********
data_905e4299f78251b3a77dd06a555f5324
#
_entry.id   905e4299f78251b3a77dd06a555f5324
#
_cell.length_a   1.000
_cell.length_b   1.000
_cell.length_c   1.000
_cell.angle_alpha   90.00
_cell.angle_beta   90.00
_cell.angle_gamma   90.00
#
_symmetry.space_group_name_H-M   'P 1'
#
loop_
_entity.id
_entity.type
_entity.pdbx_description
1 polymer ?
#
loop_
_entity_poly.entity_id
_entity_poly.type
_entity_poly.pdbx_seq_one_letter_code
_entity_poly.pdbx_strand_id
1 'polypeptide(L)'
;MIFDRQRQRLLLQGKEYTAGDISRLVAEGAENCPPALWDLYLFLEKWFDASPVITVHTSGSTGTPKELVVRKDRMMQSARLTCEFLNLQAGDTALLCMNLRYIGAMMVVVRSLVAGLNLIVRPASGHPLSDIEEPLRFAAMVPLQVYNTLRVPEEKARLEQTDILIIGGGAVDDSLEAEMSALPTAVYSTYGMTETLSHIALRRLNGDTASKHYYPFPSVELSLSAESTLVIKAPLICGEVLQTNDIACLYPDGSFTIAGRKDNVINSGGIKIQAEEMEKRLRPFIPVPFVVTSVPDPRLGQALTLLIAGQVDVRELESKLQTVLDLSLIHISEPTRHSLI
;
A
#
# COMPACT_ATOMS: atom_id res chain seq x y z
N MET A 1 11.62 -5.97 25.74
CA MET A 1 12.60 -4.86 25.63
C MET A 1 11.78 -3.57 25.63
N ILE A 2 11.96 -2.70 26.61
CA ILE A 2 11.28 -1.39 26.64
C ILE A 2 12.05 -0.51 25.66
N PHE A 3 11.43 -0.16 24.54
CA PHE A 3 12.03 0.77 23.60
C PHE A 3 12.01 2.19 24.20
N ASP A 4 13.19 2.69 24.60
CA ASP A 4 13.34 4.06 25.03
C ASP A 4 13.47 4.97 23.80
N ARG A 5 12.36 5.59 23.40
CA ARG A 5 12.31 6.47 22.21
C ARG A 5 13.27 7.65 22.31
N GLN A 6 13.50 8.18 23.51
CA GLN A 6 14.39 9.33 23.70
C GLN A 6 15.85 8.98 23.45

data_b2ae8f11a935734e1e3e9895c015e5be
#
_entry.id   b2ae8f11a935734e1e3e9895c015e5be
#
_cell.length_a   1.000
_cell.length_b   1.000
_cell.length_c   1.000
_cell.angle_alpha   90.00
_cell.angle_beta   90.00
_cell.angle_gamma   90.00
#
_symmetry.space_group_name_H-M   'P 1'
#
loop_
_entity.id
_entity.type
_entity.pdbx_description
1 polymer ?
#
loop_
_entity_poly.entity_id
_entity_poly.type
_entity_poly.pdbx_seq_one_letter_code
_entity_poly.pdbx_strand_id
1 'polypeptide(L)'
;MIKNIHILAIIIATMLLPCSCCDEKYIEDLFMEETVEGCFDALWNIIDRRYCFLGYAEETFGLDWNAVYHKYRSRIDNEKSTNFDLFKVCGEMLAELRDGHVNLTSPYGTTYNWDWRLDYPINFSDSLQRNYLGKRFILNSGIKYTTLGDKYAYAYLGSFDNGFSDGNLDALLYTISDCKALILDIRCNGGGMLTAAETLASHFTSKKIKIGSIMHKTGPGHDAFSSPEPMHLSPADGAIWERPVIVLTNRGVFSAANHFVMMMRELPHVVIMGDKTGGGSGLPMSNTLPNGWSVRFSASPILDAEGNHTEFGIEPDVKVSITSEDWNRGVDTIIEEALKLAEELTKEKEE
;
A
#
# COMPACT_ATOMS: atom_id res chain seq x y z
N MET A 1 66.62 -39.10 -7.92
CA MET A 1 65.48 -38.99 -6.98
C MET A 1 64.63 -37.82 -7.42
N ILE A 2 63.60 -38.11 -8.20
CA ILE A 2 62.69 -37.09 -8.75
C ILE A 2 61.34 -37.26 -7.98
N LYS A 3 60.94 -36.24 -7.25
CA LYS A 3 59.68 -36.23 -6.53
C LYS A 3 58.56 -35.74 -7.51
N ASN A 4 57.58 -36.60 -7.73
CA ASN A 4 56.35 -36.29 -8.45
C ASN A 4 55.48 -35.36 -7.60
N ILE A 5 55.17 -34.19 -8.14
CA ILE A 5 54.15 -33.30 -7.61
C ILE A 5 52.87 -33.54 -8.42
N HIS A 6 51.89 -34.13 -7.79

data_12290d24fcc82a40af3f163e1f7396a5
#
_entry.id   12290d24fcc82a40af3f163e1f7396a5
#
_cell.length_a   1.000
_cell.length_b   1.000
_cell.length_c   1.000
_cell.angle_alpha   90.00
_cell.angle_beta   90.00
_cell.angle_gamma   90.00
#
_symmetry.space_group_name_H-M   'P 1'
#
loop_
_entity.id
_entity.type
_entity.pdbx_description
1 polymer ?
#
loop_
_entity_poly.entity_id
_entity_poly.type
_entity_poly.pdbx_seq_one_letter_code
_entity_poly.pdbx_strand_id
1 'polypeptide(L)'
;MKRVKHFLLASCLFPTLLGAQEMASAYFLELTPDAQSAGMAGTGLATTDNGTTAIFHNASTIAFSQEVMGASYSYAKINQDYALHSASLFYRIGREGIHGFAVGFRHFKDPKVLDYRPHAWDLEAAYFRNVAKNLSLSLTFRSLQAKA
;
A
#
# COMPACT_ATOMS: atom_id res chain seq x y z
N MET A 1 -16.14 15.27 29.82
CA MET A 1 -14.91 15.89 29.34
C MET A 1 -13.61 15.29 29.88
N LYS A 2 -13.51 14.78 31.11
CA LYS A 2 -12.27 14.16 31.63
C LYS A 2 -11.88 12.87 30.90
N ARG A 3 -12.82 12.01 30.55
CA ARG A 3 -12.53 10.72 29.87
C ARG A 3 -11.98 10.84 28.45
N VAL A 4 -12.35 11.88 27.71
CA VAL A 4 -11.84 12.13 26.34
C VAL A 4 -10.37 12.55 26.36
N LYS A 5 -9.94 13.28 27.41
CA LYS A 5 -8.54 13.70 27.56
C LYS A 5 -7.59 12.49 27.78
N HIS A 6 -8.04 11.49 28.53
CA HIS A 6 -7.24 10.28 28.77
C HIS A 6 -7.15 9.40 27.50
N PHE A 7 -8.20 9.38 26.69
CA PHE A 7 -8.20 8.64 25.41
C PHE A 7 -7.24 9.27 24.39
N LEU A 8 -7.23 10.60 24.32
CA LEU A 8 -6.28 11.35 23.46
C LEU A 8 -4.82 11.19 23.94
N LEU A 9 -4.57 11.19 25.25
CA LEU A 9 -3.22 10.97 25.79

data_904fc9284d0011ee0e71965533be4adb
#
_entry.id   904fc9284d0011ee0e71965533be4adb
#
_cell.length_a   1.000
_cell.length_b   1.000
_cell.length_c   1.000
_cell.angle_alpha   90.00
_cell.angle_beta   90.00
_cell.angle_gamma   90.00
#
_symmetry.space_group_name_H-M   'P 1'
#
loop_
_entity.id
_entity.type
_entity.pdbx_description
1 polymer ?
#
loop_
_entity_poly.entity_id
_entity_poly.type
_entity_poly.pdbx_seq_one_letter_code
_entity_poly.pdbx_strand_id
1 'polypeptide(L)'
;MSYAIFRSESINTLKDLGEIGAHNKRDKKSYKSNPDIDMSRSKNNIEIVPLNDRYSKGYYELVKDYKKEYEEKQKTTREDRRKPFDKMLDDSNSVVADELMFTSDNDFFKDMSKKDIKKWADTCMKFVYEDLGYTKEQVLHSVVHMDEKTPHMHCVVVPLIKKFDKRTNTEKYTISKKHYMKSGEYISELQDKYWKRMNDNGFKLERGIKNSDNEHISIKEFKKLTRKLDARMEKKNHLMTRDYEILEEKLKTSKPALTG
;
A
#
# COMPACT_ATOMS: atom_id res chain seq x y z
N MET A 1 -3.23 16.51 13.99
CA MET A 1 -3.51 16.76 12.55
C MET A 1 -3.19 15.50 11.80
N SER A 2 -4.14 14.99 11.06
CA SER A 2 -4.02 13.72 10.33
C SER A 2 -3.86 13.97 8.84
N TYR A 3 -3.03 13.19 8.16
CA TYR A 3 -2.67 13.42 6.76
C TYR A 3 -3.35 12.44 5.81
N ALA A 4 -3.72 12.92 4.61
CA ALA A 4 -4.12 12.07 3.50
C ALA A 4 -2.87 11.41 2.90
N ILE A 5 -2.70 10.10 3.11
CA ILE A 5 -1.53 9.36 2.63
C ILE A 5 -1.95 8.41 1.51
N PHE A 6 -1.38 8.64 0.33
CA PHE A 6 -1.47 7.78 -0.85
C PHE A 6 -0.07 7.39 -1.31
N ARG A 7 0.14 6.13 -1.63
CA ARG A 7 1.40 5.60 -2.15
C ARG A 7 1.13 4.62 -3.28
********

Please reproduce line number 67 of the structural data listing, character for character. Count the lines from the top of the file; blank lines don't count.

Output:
#